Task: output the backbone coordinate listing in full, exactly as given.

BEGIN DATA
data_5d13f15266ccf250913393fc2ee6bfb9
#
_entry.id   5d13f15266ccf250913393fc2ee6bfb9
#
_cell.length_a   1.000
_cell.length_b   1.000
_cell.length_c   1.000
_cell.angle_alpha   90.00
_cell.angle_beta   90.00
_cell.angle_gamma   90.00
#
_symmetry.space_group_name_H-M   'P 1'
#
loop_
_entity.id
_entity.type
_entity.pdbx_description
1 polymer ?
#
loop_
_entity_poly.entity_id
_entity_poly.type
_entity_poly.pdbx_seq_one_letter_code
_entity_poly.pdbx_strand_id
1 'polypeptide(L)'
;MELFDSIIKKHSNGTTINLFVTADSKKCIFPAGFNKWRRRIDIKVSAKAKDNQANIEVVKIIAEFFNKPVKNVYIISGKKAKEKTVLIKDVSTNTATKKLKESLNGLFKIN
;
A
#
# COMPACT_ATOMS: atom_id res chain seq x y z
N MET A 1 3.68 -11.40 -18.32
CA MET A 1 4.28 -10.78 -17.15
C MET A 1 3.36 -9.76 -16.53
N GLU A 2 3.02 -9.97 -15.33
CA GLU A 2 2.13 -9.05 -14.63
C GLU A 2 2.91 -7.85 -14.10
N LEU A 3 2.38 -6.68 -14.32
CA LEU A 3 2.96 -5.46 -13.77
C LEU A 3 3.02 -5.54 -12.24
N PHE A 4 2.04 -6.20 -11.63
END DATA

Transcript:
data_5d13f15266ccf250913393fc2ee6bfb9
#
_entry.id   5d13f15266ccf250913393fc2ee6bfb9
#
_cell.length_a   1.000
_cell.length_b   1.000
_cell.length_c   1.000
_cell.angle_alpha   90.00
_cell.angle_beta   90.00
_cell.angle_gamma   90.00
#
_symmetry.space_group_name_H-M   'P 1'
#
loop_
_entity.id
_entity.type
_entity.pdbx_description
1 polymer ?
#
loop_
_entity_poly.entity_id
_entity_poly.type
_entity_poly.pdbx_seq_one_letter_code
_entity_poly.pdbx_strand_id
1 'polypeptide(L)'
;MELFDSIIKKHSNGTTINLFVTADSKKCIFPAGFNKWRRRIDIKVSAKAKDNQANIEVVKIIAEFFNKPVKNVYIISGKKAKEKTVLIKDVSTNTATKKLKESLNGLFKIN
;
A
#
# COMPACT_ATOMS: atom_id res chain seq x y z
N MET A 1 3.68 -11.40 -18.32
CA MET A 1 4.28 -10.78 -17.15
C MET A 1 3.36 -9.76 -16.53
N GLU A 2 3.02 -9.97 -15.33
CA GLU A 2 2.13 -9.05 -14.63
C GLU A 2 2.91 -7.85 -14.10
N LEU A 3 2.38 -6.68 -14.32
CA LEU A 3 2.96 -5.46 -13.77
C LEU A 3 3.02 -5.54 -12.24
N PHE A 4 2.04 -6.20 -11.63